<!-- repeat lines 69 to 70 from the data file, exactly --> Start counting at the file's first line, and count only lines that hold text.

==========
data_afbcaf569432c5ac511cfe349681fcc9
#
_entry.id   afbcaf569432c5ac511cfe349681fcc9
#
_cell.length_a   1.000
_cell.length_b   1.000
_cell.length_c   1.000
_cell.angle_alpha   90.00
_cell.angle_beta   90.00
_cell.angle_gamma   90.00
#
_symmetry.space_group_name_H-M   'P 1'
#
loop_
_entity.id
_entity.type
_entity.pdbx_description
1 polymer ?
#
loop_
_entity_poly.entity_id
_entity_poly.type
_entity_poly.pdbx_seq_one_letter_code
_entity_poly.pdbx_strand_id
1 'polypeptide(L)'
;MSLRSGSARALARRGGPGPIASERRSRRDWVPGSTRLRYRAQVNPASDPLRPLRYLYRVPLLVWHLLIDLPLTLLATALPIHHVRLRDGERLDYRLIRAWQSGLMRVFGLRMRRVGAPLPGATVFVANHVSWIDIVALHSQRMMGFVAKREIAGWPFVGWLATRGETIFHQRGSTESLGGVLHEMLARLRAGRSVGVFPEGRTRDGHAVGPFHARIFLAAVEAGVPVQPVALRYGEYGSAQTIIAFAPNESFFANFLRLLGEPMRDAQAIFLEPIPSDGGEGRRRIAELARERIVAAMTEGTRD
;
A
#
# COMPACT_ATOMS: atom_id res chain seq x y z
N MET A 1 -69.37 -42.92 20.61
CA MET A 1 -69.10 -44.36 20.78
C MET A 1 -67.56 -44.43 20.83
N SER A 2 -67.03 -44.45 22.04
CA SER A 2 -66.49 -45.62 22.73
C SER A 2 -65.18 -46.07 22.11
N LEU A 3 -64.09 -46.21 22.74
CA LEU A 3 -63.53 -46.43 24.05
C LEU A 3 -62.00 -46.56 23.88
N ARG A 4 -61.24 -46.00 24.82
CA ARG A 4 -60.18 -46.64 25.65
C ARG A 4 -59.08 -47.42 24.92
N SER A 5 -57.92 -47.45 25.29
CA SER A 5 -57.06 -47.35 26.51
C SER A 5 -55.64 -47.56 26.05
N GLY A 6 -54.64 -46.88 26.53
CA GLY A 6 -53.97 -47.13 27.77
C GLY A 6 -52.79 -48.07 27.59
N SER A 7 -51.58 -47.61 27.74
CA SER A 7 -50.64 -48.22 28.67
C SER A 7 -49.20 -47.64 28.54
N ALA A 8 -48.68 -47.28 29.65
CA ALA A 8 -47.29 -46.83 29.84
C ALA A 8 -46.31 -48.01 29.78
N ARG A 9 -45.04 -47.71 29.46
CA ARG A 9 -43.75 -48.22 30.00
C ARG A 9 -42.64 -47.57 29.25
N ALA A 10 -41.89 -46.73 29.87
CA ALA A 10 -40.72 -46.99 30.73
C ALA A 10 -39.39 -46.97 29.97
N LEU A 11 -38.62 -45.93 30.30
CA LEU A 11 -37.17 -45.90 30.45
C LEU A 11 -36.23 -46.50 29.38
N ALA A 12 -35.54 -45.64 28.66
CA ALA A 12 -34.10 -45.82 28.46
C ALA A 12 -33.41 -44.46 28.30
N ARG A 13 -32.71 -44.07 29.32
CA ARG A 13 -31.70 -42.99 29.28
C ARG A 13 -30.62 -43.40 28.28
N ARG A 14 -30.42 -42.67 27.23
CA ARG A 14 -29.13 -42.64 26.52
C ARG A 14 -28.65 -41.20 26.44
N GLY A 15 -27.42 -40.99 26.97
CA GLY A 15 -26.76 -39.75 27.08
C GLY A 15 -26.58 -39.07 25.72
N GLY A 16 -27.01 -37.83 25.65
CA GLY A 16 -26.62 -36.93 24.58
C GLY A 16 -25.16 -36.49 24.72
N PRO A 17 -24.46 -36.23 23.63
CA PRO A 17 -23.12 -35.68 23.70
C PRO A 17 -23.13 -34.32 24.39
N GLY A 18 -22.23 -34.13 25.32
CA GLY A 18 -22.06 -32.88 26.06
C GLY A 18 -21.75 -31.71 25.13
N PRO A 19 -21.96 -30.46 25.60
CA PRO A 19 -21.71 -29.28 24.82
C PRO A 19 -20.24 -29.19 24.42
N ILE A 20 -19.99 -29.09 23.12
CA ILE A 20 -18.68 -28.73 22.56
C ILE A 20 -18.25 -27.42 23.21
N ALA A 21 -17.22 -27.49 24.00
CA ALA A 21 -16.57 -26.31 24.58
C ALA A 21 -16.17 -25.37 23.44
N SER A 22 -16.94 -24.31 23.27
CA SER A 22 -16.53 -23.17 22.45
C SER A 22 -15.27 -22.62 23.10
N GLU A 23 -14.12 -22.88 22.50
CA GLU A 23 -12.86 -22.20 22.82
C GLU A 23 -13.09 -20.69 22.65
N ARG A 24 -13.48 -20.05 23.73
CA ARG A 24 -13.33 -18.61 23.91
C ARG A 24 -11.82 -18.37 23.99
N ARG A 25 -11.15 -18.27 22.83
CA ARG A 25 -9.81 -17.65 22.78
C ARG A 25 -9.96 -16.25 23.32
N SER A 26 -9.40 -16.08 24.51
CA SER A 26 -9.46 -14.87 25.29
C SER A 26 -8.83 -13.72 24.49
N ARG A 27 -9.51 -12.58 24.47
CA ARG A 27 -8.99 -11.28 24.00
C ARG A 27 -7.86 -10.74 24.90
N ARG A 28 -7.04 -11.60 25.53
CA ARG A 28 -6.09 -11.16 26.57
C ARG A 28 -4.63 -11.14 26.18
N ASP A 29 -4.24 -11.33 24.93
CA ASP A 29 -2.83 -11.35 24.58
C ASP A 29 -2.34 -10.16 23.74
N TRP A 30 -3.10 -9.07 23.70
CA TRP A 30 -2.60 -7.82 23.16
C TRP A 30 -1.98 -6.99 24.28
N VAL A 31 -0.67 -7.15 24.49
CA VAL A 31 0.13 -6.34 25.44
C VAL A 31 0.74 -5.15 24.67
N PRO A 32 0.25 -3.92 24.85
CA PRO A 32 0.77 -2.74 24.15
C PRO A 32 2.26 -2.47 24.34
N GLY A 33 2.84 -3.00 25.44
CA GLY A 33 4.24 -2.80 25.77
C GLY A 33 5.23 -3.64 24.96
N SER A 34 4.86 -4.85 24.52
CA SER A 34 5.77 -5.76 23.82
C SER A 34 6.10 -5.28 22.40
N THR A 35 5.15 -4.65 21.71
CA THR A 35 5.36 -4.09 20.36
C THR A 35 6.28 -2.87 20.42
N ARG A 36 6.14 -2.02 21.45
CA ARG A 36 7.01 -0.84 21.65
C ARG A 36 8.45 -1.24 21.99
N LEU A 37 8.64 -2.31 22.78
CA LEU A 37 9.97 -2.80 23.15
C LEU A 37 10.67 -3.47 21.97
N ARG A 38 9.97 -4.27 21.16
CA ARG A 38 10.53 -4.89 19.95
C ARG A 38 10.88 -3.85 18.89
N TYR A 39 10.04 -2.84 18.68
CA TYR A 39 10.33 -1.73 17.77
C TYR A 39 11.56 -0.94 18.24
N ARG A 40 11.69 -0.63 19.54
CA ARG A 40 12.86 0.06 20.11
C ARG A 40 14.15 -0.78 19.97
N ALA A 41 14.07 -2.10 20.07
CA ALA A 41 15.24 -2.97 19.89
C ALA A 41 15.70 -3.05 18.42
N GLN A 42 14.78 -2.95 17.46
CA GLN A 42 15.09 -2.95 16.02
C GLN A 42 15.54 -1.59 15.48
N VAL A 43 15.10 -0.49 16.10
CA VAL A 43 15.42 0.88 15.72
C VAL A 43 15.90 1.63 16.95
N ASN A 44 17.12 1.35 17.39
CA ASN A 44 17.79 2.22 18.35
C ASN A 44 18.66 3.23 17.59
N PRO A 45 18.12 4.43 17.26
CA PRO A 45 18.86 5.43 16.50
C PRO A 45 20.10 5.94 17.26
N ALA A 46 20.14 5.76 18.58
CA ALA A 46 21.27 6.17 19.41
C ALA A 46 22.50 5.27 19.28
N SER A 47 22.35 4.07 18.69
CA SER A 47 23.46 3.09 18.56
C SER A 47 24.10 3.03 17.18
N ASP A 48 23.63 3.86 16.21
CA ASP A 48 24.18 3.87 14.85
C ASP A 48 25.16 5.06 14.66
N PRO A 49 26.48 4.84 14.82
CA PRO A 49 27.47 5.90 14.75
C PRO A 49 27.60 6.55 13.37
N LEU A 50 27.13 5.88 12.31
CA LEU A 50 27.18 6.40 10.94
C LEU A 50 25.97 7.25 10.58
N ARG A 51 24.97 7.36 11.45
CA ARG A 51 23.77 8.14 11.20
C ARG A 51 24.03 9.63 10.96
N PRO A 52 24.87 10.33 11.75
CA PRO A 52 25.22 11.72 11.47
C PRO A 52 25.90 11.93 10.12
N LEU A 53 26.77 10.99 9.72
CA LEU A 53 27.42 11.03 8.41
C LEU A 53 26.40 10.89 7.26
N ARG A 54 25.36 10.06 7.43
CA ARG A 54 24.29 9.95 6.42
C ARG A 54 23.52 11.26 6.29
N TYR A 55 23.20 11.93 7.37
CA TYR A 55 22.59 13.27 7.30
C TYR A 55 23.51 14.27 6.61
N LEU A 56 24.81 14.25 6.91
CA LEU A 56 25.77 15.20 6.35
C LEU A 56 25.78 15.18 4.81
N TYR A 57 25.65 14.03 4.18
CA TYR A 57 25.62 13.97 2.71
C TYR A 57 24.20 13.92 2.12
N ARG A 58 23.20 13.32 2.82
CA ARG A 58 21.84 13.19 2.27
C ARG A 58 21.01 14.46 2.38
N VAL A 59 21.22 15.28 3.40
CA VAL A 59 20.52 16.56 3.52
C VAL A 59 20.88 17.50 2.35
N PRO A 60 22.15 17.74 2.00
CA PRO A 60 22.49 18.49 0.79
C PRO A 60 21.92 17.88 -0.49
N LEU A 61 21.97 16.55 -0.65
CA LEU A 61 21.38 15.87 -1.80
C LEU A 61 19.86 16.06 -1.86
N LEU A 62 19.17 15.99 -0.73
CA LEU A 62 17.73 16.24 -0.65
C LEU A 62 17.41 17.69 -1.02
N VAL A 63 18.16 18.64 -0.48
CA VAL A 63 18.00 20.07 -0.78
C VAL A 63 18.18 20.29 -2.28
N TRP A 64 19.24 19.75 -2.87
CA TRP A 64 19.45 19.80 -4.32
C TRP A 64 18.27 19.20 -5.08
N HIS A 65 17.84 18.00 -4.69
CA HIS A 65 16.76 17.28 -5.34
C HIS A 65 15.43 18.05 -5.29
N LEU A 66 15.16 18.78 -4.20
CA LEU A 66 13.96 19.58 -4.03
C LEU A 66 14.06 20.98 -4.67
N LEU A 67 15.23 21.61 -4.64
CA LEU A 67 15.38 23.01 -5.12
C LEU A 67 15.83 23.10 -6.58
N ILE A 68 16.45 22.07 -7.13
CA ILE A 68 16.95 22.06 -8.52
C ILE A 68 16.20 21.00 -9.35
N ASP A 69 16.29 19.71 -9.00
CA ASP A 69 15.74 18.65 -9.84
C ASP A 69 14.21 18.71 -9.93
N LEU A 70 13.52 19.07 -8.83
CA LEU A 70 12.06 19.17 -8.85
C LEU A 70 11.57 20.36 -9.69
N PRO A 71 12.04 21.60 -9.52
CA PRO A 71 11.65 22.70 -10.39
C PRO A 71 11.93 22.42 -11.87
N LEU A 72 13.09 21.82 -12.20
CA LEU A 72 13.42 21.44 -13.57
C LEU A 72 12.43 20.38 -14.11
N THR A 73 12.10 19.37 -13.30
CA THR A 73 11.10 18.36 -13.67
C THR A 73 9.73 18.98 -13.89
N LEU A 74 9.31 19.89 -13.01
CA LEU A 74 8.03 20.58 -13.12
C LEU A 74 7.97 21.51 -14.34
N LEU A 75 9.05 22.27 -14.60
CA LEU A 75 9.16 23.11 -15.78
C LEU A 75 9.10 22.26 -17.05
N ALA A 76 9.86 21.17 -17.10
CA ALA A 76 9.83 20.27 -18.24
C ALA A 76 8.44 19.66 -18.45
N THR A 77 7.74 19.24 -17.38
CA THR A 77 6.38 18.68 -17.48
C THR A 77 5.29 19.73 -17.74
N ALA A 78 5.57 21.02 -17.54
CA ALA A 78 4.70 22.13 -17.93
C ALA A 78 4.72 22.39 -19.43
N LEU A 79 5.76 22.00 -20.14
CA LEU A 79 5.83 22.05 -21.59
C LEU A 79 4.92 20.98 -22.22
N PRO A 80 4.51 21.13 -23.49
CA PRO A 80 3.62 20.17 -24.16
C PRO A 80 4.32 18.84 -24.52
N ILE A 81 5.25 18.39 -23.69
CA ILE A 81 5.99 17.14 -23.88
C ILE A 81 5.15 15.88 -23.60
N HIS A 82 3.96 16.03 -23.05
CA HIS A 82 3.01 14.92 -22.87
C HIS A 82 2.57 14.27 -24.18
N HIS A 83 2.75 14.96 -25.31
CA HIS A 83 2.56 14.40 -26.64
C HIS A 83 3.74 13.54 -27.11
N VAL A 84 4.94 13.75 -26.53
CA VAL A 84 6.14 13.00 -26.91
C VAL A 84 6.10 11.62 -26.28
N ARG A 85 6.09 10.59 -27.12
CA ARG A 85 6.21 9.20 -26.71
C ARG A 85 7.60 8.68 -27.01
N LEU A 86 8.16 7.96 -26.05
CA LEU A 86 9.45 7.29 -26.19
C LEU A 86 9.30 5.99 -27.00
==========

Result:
C ARG A 13 -30.62 -43.40 28.28
N ARG A 14 -30.42 -42.67 27.23